The tried and accepted inmates of the Institution have, for the two past years, averaged about thirty each year. They get up at an early hour, their first business being to clean out the establishment from top to bottom. They afterwards assemble at breakfast, which consists of cocoa and bread, of which they make a hearty meal. The business of instruction then commences, there being two school-rooms on the first floor, into one of which the more advanced pupils are put by themselves, the other being reserved for those that are more backward and for the newcomers. It is into this latter room that the probationers are admitted during school-hours. During school-hours they are instructed in the fundamental doctrines of religion, and in the elements of education, including geography–––particularly the geography of the colonies. The master exercises a general control over the whole establishment. The upper class is taught by a young man, who was himself one of the earliest inmates of the Institution, and who is now being trained for becoming a regular teacher. The other class is usually presided over by a monitor, also an inmate––but one who is in advance of his fellows. Most of those now in the house are able to read, and many to read well. Such as have been thieves are generally able to read when they enter, having been taught to do so in the prisons; those who cannot read being generally vagrants, or such as have been thieves without having been apprehended and convicted. They present a curious spectacle in their class-rooms. Their ages vary from twenty-one to sixteen, there being two in at present under sixteen, but they were admitted under special circumstances. With the exception of the probationers, they are all dressed comfortably, but in different styles, according to the character and fashion of the clothing at the command of the establishment. Some wear the surtout, others the dress-coat; some the short jacket, and others again the paletot. They are all provided with shoes and stockings, each being obliged to keep his own shoes scrupulously clean. Indeed, they are under very wholesome regulations as to their ablutions, and the general cleanliness of their persons. As they stand ranged in their classes, the diversity of countenances which they exhibit is as striking as are the contrasts presented by their raiment. In some faces you can still trace the brutal expression which they wore on entering. In others, the low cunning, begotten by their mode of life, was more or less distinguishable. You could readily point to those who had been longest in the establishment, from the humanising influences which their treatment had had upon their looks and expressions. The faces of most of them were lit up with new-born intelligence, whilst it was painful to witness the vacant and stolid looks of two of them, who had but recently passed the ordeal of the dormitory. Generally speaking, they are found to be quick and apt scholars, their mode of life having tended, in most instances, to quicken their perceptions.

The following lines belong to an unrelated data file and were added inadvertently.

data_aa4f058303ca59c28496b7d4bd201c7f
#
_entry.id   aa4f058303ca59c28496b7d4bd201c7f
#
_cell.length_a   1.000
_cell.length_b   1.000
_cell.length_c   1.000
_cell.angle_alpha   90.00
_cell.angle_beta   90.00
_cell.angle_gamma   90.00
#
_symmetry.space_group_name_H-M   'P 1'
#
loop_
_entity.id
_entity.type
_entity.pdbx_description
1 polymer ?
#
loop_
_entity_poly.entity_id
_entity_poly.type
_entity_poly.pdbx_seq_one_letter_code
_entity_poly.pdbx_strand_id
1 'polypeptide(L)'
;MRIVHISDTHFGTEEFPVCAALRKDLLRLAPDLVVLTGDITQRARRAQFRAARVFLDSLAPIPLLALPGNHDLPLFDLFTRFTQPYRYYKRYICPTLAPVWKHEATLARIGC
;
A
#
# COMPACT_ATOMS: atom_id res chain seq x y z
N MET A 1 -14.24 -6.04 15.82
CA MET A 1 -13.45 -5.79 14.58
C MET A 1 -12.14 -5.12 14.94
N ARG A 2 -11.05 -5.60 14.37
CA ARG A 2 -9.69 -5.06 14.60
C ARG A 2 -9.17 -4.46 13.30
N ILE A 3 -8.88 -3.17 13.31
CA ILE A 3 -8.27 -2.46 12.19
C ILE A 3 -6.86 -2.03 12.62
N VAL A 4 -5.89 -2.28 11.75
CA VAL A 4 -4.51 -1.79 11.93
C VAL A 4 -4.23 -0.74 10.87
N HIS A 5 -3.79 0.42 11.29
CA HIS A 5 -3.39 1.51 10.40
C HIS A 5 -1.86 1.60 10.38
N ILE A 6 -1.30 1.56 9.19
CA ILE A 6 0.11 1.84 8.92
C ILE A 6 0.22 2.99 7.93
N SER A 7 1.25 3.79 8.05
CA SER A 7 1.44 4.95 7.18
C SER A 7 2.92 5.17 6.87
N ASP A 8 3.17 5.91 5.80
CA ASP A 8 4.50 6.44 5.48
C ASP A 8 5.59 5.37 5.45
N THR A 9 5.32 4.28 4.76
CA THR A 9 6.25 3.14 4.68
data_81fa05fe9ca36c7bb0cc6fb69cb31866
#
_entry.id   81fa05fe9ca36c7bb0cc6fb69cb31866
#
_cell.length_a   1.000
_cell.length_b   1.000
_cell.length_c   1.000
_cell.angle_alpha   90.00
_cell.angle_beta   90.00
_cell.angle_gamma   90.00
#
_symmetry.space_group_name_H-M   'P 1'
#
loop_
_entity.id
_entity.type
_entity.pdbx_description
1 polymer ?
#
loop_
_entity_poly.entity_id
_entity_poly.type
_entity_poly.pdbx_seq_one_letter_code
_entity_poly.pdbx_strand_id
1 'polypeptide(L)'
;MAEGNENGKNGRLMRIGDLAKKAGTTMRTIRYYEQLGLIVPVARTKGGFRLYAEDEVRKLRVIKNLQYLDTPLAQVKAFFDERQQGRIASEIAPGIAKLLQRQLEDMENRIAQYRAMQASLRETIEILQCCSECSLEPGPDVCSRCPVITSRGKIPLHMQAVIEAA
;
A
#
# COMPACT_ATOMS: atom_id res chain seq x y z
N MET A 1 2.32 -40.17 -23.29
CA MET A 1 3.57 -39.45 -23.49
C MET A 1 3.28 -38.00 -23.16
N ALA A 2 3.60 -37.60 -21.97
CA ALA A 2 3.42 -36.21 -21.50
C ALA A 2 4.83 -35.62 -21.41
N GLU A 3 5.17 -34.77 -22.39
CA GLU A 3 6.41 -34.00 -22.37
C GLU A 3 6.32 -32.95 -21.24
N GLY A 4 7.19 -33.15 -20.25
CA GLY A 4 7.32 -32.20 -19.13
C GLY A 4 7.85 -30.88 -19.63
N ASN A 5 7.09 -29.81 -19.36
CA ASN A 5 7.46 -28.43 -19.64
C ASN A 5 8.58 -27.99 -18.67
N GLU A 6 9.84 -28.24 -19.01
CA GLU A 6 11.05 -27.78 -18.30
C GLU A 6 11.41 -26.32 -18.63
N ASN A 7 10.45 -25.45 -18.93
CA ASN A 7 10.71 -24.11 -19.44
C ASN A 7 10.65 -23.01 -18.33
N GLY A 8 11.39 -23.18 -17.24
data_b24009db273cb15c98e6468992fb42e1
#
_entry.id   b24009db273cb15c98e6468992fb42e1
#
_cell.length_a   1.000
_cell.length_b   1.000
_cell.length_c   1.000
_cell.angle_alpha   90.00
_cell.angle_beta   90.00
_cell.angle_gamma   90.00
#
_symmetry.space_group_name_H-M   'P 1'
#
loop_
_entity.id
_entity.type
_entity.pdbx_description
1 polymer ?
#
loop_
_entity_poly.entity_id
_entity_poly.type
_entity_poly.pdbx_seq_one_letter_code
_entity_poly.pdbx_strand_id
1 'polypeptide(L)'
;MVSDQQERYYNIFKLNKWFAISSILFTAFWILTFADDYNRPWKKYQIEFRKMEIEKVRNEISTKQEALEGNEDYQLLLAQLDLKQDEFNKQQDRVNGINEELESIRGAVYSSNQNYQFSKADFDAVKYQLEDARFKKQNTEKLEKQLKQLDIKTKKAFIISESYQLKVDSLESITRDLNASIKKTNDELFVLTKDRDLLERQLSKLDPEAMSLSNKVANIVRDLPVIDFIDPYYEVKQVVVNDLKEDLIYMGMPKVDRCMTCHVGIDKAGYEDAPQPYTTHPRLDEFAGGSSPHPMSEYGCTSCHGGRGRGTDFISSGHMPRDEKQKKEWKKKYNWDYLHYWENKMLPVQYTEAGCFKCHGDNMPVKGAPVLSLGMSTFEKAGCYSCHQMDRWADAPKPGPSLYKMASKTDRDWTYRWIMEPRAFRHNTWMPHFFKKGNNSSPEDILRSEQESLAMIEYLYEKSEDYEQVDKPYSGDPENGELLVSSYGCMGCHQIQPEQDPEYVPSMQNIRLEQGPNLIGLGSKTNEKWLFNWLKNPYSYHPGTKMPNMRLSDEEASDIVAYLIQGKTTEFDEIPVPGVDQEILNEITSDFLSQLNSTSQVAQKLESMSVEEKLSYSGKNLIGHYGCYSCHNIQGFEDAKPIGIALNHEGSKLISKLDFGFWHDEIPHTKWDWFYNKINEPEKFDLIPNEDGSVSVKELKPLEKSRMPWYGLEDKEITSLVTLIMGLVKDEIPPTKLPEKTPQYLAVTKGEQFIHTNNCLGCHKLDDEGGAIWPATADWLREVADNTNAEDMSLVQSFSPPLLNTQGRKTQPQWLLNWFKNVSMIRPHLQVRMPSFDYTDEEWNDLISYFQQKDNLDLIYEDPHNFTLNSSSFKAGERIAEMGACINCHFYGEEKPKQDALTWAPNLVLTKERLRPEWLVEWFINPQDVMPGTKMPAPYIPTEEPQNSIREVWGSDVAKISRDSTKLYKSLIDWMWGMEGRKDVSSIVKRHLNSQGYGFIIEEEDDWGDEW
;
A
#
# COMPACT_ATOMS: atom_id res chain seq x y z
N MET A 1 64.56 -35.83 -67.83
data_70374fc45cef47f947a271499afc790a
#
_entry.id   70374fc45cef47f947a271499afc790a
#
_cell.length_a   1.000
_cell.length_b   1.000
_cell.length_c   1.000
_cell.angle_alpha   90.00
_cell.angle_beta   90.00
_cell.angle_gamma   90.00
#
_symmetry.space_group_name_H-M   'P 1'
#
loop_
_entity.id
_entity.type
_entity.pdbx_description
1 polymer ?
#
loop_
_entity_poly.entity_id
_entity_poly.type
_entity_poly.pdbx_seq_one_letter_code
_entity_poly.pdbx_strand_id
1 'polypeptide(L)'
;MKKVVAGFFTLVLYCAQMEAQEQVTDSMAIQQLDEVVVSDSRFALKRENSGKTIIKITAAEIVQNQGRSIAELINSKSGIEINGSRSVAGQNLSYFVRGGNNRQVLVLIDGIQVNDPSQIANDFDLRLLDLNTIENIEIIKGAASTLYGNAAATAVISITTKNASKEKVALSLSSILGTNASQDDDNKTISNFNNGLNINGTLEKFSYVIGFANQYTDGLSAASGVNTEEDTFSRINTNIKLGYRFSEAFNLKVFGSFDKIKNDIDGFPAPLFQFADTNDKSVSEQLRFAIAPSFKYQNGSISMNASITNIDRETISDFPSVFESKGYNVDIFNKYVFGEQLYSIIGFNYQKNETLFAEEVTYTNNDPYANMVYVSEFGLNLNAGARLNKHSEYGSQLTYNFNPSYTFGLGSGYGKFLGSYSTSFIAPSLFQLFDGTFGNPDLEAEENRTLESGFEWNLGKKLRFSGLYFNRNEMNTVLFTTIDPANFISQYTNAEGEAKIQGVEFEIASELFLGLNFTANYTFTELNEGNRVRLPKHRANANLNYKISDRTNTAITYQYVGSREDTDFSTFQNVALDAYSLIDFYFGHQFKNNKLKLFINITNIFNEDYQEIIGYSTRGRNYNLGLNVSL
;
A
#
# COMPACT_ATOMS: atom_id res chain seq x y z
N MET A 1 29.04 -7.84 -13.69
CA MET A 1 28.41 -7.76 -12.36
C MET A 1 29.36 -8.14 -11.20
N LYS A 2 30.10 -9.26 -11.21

Between the morning and afternoon classes they dine,––their dinner comprising animal food three times a-week, being chiefly confined on other days to bread and dripping. They sup at an early hour in the evening, when cocoa and bread form again the staple of their meal. After supper, they spend an hour or two in the training-school, which is a large room adjoining the probationers’ dormitory, where they are initiated into the mysteries ot the tailors’ and shoemakers’ arts, under the
superintendence of qualified teachers. They afterwards retire to rest, sleeping on beds laid out upon the floor, each bed containing one. When the house is full, the two class-rooms are converted at night into sleeping apartments. They are also compelled to attend some place of worship on the Sunday, and, in case of sickness, have the advantage of a medical attendant. During a part of the day they are allowed to walk out, in different gangs,––each gang iinder the care of one of their number. In their walks they are restricted as to time, and are required to avoid, as much as possible, the low neighbourhoods of the town. Should any of them desire to learn the business of a carpenter, they have the means of doing so; and two are now engaged in acquiring a practical knowledge of this useful trade.

Such is the curriculum which they undergo after being fully admitted into the house. They are so instructed as to wean them as much as possible from their former habits, to inspire them with the desire of living honest lives, and to fit them for becoming useful members of society, in the different offices for which they are destined. They must be six months at least in the house before they are deemed ready to emigrate. Some are kept longer. They are all eager to go,––being, without
exception, sickened at the thought of recurring to their previous habits of life. From twenty to thirty have already been sent abroad. The committee who superintend the establishment are anxious to keep forty on the average in the house throughout the year, in addition to sending twenty each year abroad. This, however, will require a larger fund than they have at present at their disposal.